Canadian housing market maintains moderate degree of vulnerability Image

Canadian housing market maintains moderate degree of vulnerability

By Newinhomes on Aug 06, 2019

It looks like Canada’s housing market is finally balancing out, according to the latest Housing Market Assessment from the Canada Mortgage and Housing Corporation. 

Up to the end of 2018, there were 10 straight quarters of Canada’s housing market being labelled highly vulnerable by the CMHC’s quarterly HMA. At the beginning of this year, the rating eased to moderate, and the second quarter also came in as moderate, with overvaluation being the only concern on a national level. 

"For the second consecutive quarter, moderate evidence of overvaluation continues to be the only sign of vulnerability for Canada as a whole,” says Bob Dugan, Chief Economist, CMHC. “Imbalances between house prices and housing market fundamentals have narrowed with declining home prices in the resale market and a growing pool of potential first-time homebuyers. This dynamic contributes to closing the overvaluation gap." 

Victoria, Hamilton and Toronto are the only major markets still highly vulnerable, mostly due to moderate risks of overheating, price acceleration, amd overvaluation. Though Toronto has 120 construction cranes active, the most in North America, the region is still not in danger of overbuilding. That shows how strong demand is to live in the Greater Toronto Area! 

“Overheating, price acceleration and overvaluation continue to be flagged in Toronto,” reads the report. “However, the conditions of overvaluation continue to ease as house prices are more in line with housing market fundamentals.”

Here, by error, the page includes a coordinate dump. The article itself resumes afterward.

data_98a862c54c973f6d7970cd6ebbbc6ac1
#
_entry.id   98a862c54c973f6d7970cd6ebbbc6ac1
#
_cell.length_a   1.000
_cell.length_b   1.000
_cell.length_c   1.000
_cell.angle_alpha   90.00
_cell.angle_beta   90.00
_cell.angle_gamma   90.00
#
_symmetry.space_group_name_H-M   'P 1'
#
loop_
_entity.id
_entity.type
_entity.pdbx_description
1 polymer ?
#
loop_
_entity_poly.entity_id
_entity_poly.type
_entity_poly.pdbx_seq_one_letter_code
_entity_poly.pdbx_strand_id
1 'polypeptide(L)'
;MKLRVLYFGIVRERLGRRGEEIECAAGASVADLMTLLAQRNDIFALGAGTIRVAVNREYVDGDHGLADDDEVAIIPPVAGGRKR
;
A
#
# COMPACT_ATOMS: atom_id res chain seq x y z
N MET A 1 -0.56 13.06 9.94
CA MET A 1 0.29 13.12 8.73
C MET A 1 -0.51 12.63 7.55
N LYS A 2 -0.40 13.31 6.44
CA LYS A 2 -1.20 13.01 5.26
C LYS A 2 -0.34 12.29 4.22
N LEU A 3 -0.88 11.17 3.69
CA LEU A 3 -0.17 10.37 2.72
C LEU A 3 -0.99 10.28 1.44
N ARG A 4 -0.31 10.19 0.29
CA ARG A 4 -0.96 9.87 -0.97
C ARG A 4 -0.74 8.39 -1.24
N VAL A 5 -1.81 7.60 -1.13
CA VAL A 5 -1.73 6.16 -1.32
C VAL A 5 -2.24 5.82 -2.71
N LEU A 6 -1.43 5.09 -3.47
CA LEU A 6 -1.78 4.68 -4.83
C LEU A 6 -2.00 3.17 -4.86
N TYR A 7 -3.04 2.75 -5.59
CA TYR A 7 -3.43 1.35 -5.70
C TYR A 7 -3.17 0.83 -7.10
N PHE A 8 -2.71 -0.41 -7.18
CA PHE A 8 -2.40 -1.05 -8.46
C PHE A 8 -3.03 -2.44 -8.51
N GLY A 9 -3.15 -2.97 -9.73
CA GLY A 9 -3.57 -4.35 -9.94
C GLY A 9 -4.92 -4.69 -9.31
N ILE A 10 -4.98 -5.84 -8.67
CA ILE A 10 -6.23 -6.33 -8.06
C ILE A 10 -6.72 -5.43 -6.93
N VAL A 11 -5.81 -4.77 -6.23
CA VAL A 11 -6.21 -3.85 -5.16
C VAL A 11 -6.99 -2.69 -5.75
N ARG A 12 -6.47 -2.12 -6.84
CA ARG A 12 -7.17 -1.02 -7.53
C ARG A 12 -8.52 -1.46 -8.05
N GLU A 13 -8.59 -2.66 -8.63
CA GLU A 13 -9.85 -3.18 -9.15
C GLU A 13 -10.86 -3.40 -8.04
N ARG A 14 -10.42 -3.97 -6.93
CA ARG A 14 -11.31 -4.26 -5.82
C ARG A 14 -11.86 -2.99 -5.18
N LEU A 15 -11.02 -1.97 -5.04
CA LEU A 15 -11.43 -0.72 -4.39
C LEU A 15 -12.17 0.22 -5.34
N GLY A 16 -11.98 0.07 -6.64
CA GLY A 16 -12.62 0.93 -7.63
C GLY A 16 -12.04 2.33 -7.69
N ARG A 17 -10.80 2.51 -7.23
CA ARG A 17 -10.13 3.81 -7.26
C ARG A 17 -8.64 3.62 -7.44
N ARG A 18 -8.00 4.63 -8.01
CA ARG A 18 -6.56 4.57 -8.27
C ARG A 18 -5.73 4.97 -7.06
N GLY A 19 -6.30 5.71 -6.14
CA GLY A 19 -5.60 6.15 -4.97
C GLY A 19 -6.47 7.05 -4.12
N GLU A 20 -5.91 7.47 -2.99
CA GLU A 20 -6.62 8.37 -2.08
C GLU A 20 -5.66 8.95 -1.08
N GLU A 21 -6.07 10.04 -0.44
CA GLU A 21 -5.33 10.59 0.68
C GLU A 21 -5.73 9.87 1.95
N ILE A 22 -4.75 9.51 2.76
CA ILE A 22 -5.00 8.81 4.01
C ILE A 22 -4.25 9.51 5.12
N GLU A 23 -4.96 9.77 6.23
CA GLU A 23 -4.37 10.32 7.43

Vancouver finally dropped down to moderate risk thanks to slowing price acceleration. The low risk markets include Ottawa, Montreal, Quebec, Moncton, Halifax, and St. John’s. The only region in danger of overbuilding is Regina. 

The government of Canada just launched a $100 million program to support first-time buyers, and there’s an even larger $1.25 billion program kicking in September 2, 2019. As more first-time buyers are able to enter the market across the country, and even in some of the most expensive markets, like Toronto and Vancouver, perhaps we’ll finally see the CMHC give the country a low vulnerability rating by 2020.  

CMHC definitions of problematic conditions:

Overheating: Sales outpacing listings
Overbuilding: When vacancy rate or unsold inventory increases
Price Acceleration: Partially reflective of speculative activity
Overvaluation: Prices not supported by fundamental drivers, including income, mortgage rates, and population

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